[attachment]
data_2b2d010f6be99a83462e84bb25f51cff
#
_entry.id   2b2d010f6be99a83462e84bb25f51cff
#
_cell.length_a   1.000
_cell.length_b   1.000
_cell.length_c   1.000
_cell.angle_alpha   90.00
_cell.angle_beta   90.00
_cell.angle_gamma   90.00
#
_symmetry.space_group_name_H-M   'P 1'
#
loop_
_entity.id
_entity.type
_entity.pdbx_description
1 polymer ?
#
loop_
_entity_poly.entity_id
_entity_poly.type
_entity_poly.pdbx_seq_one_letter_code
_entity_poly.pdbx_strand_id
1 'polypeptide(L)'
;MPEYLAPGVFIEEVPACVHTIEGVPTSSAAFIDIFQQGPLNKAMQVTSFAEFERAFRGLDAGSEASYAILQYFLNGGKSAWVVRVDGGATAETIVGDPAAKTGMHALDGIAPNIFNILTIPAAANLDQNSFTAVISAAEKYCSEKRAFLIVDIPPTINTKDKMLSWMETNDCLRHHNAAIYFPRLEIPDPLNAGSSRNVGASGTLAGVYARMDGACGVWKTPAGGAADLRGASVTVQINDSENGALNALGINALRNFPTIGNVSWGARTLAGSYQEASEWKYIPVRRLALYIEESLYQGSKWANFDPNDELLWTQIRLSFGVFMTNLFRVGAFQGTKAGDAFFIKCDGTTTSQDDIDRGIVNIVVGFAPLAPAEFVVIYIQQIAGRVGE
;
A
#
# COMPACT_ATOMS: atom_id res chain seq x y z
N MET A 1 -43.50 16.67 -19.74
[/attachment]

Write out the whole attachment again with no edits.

data_2b2d010f6be99a83462e84bb25f51cff
#
_entry.id   2b2d010f6be99a83462e84bb25f51cff
#
_cell.length_a   1.000
_cell.length_b   1.000
_cell.length_c   1.000
_cell.angle_alpha   90.00
_cell.angle_beta   90.00
_cell.angle_gamma   90.00
#
_symmetry.space_group_name_H-M   'P 1'
#
loop_
_entity.id
_entity.type
_entity.pdbx_description
1 polymer ?
#
loop_
_entity_poly.entity_id
_entity_poly.type
_entity_poly.pdbx_seq_one_letter_code
_entity_poly.pdbx_strand_id
1 'polypeptide(L)'
;MPEYLAPGVFIEEVPACVHTIEGVPTSSAAFIDIFQQGPLNKAMQVTSFAEFERAFRGLDAGSEASYAILQYFLNGGKSAWVVRVDGGATAETIVGDPAAKTGMHALDGIAPNIFNILTIPAAANLDQNSFTAVISAAEKYCSEKRAFLIVDIPPTINTKDKMLSWMETNDCLRHHNAAIYFPRLEIPDPLNAGSSRNVGASGTLAGVYARMDGACGVWKTPAGGAADLRGASVTVQINDSENGALNALGINALRNFPTIGNVSWGARTLAGSYQEASEWKYIPVRRLALYIEESLYQGSKWANFDPNDELLWTQIRLSFGVFMTNLFRVGAFQGTKAGDAFFIKCDGTTTSQDDIDRGIVNIVVGFAPLAPAEFVVIYIQQIAGRVGE
;
A
#
# COMPACT_ATOMS: atom_id res chain seq x y z
N MET A 1 -43.50 16.67 -19.74